Updated: Jul 20, 2020
The Island of the Happy Cow is ready for its close-up.
Back in December, on the sidelines of the prestigious Invest in Greece forum in New York City, I asked the energetic Greek Minister of Tourism Harry Theoharis if he has a favorite destination in Greece. While he wouldn't be drawn on this (it's hard to play favorites, after all, when you represent an entire country) he did offer a clue: "I come from the mountains so I prefer the mountains to the sea," he said. "People don’t realize that Greece is 80% mountains."
But venture into the wilds of Evia (also called Euboea), which is the biggest Greek island after Crete, and you'll realize pretty quickly just how mountainous Greece is. Vertiginous peaks and switchback roads to match, untamed cliffs plunging to the infinite blue'd Aegean (channeling Homer there, but just wait) and hidden villages almost bafflingly Alpine in character (but with al fresco souvlaki spots reminding you where you are), Evia is an island whose jagged contours smack you like early '80s U2 or Game of Thrones in a parallel universe where GOT is actually real. And it's a place shrouded in Greek mythology as the (shhh!) staging ground for the siege of Troy.
Because, in case you didn't know, the two main cities on Evia, Chalcis (or Chalkida) and Eretria, are both included in the famous Catalogue of Ships in the second book of Homer's Iliad. That means elements of the Achaean flotilla that sailed to Troy were here. According to some sources, King Agamemnon's fleet was held back by inclement weather on the Euboean shore before it could launch, and Achilles' journey to Troy was similarly delayed at the nearby island of Skyros, at a bay that still bears his name.
As for the name Evia, Εὔβοια, it stems from εὖ, like the "eu" in euphoria, and βοῦς or ox", so in antiquity Evia was the Island of the Happy Cow. Or ox. While I did spot some cows (mostly bulls) here and there, mostly there were goats. And some eagles that looked like they could make a meal of a gamboling little kid, given half a chance.
Of course, there's always something that happens when you cross a bridge to go to an island. Crossing this one (looking back to the mainland from the rear window), I had
that same kind of frisson you get when barreling across the Queensboro Bridge into Manhattan as you leave the dreariness of Queens behind and the drama of the city floats into view, with all the anticipation and inevitable melancholy this palette-in-motion represents (cue intro to Taxi). Because an island however big or small and however built up or sylvan is by definition an escape, and escapes never last do they?
Not that Evia has much time for philosophy. And there are no sights to check off your list. There are no fancy hotels. Tripadvisor is not welcome here. So this is not so much the new Corfu as the anti-Corfu. Because here it's all about nature, and if you waste time taking selfies for Instagram you may very well find yourself falling off a cliff.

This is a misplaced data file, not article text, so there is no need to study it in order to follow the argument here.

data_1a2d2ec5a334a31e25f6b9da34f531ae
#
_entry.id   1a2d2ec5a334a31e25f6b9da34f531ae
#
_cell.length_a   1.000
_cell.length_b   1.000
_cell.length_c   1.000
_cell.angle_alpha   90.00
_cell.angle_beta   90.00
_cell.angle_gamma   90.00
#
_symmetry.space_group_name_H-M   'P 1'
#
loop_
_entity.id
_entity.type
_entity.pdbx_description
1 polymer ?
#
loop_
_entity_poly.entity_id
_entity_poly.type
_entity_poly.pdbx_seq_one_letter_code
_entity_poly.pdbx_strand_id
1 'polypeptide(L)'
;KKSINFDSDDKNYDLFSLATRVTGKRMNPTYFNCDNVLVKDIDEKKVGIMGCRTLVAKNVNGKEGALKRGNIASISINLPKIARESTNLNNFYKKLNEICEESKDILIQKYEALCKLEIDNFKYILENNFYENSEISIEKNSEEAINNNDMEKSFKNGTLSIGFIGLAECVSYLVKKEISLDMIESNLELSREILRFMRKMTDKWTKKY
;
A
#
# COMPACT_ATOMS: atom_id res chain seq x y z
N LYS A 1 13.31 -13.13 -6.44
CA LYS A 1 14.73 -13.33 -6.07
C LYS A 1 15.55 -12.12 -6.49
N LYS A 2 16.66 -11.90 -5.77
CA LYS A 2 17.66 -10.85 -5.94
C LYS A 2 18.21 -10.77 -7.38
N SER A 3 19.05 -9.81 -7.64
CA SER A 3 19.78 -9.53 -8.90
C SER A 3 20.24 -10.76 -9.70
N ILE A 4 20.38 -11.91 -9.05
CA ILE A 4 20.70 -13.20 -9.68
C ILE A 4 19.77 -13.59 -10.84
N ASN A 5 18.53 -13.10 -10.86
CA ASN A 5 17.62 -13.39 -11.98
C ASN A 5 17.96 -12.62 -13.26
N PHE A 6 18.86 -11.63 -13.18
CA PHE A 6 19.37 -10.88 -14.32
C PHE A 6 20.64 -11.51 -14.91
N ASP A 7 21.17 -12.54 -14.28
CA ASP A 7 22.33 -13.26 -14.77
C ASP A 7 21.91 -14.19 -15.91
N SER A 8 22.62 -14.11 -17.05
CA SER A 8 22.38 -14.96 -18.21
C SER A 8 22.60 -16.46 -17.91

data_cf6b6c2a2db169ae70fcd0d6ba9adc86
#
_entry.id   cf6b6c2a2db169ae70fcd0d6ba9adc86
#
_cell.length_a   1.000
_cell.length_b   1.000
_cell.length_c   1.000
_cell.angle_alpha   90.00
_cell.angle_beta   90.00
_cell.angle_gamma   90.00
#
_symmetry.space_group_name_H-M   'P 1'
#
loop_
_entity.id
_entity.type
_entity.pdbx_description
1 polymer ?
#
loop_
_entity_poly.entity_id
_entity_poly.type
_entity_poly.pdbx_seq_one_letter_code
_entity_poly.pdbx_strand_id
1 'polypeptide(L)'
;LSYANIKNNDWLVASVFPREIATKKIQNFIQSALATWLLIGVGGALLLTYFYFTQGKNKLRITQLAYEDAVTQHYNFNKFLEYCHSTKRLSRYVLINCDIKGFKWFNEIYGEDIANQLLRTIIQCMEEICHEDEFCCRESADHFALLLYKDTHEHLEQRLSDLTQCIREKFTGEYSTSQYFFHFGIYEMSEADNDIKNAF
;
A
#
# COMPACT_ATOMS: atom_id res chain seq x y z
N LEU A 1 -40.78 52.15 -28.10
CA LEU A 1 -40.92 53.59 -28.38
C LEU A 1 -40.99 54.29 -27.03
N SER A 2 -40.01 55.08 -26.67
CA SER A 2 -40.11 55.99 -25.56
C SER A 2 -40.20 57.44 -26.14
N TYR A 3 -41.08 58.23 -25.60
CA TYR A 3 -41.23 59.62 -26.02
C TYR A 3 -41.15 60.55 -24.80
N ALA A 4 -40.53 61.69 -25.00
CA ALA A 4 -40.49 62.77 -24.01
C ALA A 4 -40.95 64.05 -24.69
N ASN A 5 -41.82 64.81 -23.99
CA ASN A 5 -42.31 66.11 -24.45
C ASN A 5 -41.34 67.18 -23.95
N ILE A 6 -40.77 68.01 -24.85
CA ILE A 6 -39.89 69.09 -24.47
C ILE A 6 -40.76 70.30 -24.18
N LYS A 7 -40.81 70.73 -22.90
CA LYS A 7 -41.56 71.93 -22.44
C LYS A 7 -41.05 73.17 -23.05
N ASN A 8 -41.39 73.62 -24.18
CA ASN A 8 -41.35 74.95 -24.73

And that would be a shame, because then you'd be missing out on some great hikes and "secret" beaches. All of the best beaches, whether long and open or mere coves, are reached only through long and frequently tortuous roads with enough hairpin curves to make you pray to sweet Jesus that your vehicle is in good enough shape to handle them. On our leisurely way to the north coast a fire truck overtook us; we would soon see why: off to the side of one particularly hairy hairpin a car had totally flipped over. Fortunately it had happened on the right side of the road, meaning it hadn't plunged into the ravine below (gods' country doesn't come with guardrails).
Scholars of the Aegean have long known about the importance of communication in ancient times: it's how islanders would warn other islanders about approaching pirates, predatory Turks or a litany of other marauders. How did they do it? By Φρυκτωρίες, frictories, or lighting fires. This was long before lighthouses were to become a thing (on the etymology, Φρύγω, think friction, i.e. to burn), but what they would do is set flames atop rudimentary stone structures. Many of these frictories were set up along the Euboean coast, facing the Aegean. The Frictories "station of residency" guest house, above the hamlet of Limnionas, takes its name from these old ways and is a quirky spot for a sojourn on this remote stretch of coast.
What else? There are hot springs aplenty, most famously at Adipsos in the north where Aristotle is said to have journeyed from his Peripatetic School in Athens to take the healing waters. And Jews! Chalcis is home to Europe's most ancient Jewish community, and though small it's a reminder of the cultural links between Greeks and Jews that go back (though without much fanfare) literally thousands of years...
Also in antiquity Evia vied with Athens for regional supremacy, and the two entities duked it out as neighbors in unruly neighborhoods are wont to do. Euboea lost out to Athena, receding to the footnotes of history, but today if crowds and pollution are out and seclusion and fresh air is in it might be time to reassess the results of the fight. Because—as a even a mere day trip may convince you—Evia is the one sitting in the catbird seat today.
Need a roadmap for exploring Evia by car? Ask us.